CNN host has a gun-control ally
Filmmaker Michael Moore is defending Piers Morgan, a CNN host who spoke out against guns after the Sandy Hook Elementary School massacre.
Morgan is the subject of a petition demanding that the White House deport him.
Moore, whose 2002 documentary, "Bowling for Columbine," examined gun violence, tweeted on Thursday that it was "so sad that the host on American TV to speak out the loudest against this madness is not one of us, but a Brit."
He added, "Leave Piers alone!"
The White House has been petitioned to deport Morgan "immediately for his effort to undermine the Bill of Rights and for exploiting his position as a national network television host to stage attacks against the rights of American citizens."
The petition already has 90,000 signatures. About 25,000 signatures are needed for the White House to respond.
Kerry is no Scrooge
Just before Christmas, an e-mail went out from Sen. John Kerry's office to senior managers at the State Department, demanding that they help Kerry prepare for his secretary of state confirmation hearings.
The task was described as "urgent" and a "high-priority effort." Requested was a series of potential questions and answers that Kerry might face in the area of each senior manager's expertise.
The due date was the Thursday morning after Christmas. That would have required work over the holiday weekend and Christmas Eve, which President Barack Obama had set aside as a holiday for federal employees.
But then Kerry's staff reconsidered, perhaps figuring that trashing a holiday weekend wouldn't afford the senator the best start at the State Department.
Two hours later, another e-mail was distributed saying that "after additional discussions with Senator Kerry's staff" the deadline had been extended until this Monday.
Only one thing missing
Everything was set for Hawaii's newest senator. Brian Schatz had been nominated and appointed to take the seat vacated by the death of Daniel Inouye. He had issued a statement saying how honored he was to serve.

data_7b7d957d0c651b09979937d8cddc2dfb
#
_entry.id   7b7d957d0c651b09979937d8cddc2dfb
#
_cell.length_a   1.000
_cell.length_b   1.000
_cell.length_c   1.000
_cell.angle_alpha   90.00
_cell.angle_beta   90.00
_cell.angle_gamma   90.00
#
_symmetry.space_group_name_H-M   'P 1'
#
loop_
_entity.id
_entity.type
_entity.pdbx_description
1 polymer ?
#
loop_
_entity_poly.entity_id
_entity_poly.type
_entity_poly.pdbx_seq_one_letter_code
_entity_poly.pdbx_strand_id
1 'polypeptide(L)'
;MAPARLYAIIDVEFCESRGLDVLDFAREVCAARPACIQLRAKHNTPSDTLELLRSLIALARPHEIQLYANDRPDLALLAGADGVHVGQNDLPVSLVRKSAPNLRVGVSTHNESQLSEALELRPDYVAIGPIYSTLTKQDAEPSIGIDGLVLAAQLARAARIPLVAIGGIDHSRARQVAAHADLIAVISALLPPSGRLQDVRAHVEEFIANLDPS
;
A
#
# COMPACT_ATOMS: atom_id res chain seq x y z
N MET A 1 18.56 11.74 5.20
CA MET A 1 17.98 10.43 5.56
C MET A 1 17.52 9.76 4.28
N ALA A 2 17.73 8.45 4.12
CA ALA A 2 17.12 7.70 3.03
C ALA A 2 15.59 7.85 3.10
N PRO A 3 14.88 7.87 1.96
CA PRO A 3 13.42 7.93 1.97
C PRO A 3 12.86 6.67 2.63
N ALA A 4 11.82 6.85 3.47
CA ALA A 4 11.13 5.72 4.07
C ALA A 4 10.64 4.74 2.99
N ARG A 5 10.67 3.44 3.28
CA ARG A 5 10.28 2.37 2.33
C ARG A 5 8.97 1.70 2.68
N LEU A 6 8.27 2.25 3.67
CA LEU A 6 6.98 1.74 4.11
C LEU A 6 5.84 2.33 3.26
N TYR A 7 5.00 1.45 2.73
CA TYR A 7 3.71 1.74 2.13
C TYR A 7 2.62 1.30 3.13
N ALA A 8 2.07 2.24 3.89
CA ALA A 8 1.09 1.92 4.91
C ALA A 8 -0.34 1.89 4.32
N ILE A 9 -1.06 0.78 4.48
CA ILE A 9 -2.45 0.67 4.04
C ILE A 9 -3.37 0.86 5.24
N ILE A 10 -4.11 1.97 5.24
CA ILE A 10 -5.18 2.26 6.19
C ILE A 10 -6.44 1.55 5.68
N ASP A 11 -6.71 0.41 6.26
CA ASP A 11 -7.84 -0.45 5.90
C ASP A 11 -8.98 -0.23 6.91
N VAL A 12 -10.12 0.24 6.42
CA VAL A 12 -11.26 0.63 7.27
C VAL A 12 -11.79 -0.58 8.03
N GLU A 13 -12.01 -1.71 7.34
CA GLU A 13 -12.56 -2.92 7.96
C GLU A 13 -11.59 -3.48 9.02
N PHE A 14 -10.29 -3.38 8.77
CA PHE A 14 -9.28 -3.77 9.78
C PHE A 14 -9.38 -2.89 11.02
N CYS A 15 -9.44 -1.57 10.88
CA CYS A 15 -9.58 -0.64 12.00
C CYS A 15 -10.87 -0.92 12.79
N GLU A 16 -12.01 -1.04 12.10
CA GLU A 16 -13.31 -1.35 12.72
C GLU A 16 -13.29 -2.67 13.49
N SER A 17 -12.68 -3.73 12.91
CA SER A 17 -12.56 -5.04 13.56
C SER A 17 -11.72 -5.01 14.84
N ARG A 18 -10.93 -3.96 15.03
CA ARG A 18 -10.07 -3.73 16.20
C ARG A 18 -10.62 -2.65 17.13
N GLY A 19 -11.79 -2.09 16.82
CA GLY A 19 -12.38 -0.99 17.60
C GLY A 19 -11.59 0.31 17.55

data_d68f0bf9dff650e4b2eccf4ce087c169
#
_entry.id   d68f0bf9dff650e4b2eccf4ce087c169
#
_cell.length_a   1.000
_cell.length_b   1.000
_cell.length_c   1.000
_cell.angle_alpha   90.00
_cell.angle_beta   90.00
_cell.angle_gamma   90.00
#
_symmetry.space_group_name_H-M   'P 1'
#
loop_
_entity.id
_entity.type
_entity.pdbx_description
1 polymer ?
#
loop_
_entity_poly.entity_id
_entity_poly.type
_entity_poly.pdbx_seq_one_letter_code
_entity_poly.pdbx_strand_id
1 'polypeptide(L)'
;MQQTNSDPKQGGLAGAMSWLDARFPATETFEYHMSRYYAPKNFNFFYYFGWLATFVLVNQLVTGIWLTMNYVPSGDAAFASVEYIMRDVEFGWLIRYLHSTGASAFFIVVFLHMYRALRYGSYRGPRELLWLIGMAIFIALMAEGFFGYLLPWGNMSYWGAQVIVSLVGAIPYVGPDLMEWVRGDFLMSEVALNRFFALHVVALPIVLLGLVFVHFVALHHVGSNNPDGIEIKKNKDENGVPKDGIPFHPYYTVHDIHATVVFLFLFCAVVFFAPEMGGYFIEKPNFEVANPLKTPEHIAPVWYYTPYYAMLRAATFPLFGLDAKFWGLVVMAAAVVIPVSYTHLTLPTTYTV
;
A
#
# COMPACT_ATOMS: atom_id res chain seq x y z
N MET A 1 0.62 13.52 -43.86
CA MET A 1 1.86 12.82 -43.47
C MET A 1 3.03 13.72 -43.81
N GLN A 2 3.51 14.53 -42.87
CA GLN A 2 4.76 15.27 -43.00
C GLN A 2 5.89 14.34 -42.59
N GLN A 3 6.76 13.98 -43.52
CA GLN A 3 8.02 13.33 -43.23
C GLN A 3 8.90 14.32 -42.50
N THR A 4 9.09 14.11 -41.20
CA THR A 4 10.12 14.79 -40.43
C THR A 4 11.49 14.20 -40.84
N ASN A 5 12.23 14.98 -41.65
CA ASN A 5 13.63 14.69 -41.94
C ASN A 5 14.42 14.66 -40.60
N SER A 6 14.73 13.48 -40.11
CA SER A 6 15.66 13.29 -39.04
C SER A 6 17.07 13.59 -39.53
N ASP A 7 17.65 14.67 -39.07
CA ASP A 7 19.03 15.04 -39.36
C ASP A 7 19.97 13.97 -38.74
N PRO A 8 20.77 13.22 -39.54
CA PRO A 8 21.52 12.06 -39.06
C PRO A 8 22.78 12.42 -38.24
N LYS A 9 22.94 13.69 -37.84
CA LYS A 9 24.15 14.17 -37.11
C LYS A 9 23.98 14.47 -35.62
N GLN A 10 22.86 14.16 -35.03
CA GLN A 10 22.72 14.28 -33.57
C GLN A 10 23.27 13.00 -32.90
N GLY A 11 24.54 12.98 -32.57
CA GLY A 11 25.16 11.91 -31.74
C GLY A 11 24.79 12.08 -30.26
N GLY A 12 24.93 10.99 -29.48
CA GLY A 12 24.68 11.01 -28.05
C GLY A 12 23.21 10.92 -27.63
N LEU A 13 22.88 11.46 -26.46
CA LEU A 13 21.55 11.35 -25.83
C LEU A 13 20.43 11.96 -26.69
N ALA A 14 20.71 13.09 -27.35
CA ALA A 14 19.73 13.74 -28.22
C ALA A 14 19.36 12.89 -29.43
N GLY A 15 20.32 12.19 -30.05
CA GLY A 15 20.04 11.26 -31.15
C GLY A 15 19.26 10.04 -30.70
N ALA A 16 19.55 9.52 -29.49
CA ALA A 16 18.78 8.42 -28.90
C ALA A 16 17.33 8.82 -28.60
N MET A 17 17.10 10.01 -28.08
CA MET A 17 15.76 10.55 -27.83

"I will make Hawaii proud," he said.
Only one thing was left to do in preparation for Washington's 40-degree temperature.
"I bought this coat yesterday," Schatz told reporters after landing on the mainland.
Hours later, he was sworn in by the Senate's top officer, Vice President Joe Biden.
A former lieutenant governor, Schatz was a state legislator and executive of a nonprofit group.
Meet the magazine
You may have missed the news that District of Columbia police are investigating "Meet the Press" host David Gregory for displaying what appeared to be a 30-bullet gun magazine during an interview with the NRA's Wayne LaPierre on his show.
D.C. city code stipulates that it is illegal for anyone to possess, transfer or sell a magazine. It is not known whether NBC News had permission to use the magazine. The network has not commented.
NRA president David Keene was asked if Gregory should be prosecuted.
"No, I don't think so," Keene said on CNN.
"I really think what David Gregory did while he was inadvertently flouting the law was illustrating in a very graphic way, perhaps not intentionally, but in a graphic way, just how silly some of these laws are."
Keene said he is not a vindictive guy "who wants to go after David Gregory. I think it illustrates the craziness of some of these laws."